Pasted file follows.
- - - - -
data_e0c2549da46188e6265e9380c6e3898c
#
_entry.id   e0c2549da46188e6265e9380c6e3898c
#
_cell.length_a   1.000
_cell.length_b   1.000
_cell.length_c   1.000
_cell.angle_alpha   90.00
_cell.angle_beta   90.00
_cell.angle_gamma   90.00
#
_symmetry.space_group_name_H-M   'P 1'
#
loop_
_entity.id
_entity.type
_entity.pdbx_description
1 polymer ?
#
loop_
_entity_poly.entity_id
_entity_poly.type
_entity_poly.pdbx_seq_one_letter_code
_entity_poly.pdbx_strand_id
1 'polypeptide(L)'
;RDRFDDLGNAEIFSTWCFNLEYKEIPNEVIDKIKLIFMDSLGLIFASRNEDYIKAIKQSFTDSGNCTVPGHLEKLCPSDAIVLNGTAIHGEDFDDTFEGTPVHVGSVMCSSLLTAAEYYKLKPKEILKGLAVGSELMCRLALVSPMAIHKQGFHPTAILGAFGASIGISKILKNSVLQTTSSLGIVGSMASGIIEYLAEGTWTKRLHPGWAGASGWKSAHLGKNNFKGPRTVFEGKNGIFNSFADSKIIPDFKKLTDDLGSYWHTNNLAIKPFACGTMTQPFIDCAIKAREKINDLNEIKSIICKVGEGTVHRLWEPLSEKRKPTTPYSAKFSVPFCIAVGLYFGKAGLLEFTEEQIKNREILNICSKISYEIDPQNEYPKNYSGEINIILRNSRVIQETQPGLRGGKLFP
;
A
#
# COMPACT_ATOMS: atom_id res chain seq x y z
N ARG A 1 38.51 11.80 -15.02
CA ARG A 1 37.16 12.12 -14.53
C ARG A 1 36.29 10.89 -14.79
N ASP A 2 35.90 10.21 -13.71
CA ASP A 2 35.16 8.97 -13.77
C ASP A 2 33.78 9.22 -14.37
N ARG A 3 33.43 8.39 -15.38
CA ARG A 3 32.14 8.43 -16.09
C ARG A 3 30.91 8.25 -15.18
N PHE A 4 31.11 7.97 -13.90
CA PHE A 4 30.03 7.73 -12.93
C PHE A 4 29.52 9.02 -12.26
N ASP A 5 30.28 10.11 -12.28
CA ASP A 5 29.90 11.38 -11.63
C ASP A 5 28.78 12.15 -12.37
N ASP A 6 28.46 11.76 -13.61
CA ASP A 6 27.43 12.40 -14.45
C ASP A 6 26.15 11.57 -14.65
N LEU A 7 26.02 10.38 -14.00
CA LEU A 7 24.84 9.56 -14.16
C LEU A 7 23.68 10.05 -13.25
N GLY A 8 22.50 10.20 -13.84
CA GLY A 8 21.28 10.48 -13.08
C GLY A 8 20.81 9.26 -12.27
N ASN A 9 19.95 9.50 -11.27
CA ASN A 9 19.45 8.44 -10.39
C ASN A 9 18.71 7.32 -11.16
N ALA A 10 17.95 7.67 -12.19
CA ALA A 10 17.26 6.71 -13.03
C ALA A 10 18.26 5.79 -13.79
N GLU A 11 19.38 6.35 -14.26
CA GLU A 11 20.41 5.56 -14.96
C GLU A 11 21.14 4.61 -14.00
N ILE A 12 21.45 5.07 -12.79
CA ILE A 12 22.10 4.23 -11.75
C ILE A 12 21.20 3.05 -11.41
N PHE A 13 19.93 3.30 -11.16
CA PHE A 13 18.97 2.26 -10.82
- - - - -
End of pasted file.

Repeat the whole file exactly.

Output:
data_e0c2549da46188e6265e9380c6e3898c
#
_entry.id   e0c2549da46188e6265e9380c6e3898c
#
_cell.length_a   1.000
_cell.length_b   1.000
_cell.length_c   1.000
_cell.angle_alpha   90.00
_cell.angle_beta   90.00
_cell.angle_gamma   90.00
#
_symmetry.space_group_name_H-M   'P 1'
#
loop_
_entity.id
_entity.type
_entity.pdbx_description
1 polymer ?
#
loop_
_entity_poly.entity_id
_entity_poly.type
_entity_poly.pdbx_seq_one_letter_code
_entity_poly.pdbx_strand_id
1 'polypeptide(L)'
;RDRFDDLGNAEIFSTWCFNLEYKEIPNEVIDKIKLIFMDSLGLIFASRNEDYIKAIKQSFTDSGNCTVPGHLEKLCPSDAIVLNGTAIHGEDFDDTFEGTPVHVGSVMCSSLLTAAEYYKLKPKEILKGLAVGSELMCRLALVSPMAIHKQGFHPTAILGAFGASIGISKILKNSVLQTTSSLGIVGSMASGIIEYLAEGTWTKRLHPGWAGASGWKSAHLGKNNFKGPRTVFEGKNGIFNSFADSKIIPDFKKLTDDLGSYWHTNNLAIKPFACGTMTQPFIDCAIKAREKINDLNEIKSIICKVGEGTVHRLWEPLSEKRKPTTPYSAKFSVPFCIAVGLYFGKAGLLEFTEEQIKNREILNICSKISYEIDPQNEYPKNYSGEINIILRNSRVIQETQPGLRGGKLFP
;
A
#
# COMPACT_ATOMS: atom_id res chain seq x y z
N ARG A 1 38.51 11.80 -15.02
CA ARG A 1 37.16 12.12 -14.53
C ARG A 1 36.29 10.89 -14.79
N ASP A 2 35.90 10.21 -13.71
CA ASP A 2 35.16 8.97 -13.77
C ASP A 2 33.78 9.22 -14.37
N ARG A 3 33.43 8.39 -15.38
CA ARG A 3 32.14 8.43 -16.09
C ARG A 3 30.91 8.25 -15.18
N PHE A 4 31.11 7.97 -13.90
CA PHE A 4 30.03 7.73 -12.93
C PHE A 4 29.52 9.02 -12.26
N ASP A 5 30.28 10.11 -12.28
CA ASP A 5 29.90 11.38 -11.63
C ASP A 5 28.78 12.15 -12.37
N ASP A 6 28.46 11.76 -13.61
CA ASP A 6 27.43 12.40 -14.45
C ASP A 6 26.15 11.57 -14.65
N LEU A 7 26.02 10.38 -14.00
CA LEU A 7 24.84 9.56 -14.16
C LEU A 7 23.68 10.05 -13.25
N GLY A 8 22.50 10.20 -13.84
CA GLY A 8 21.28 10.48 -13.08
C GLY A 8 20.81 9.26 -12.27
N ASN A 9 19.95 9.50 -11.27
CA ASN A 9 19.45 8.44 -10.39
C ASN A 9 18.71 7.32 -11.16
N ALA A 10 17.95 7.67 -12.19
CA ALA A 10 17.26 6.71 -13.03
C ALA A 10 18.26 5.79 -13.79
N GLU A 11 19.38 6.35 -14.26
CA GLU A 11 20.41 5.56 -14.96
C GLU A 11 21.14 4.61 -14.00
N ILE A 12 21.45 5.07 -12.79
CA ILE A 12 22.10 4.23 -11.75
C ILE A 12 21.20 3.05 -11.41
N PHE A 13 19.93 3.30 -11.16
CA PHE A 13 18.97 2.26 -10.82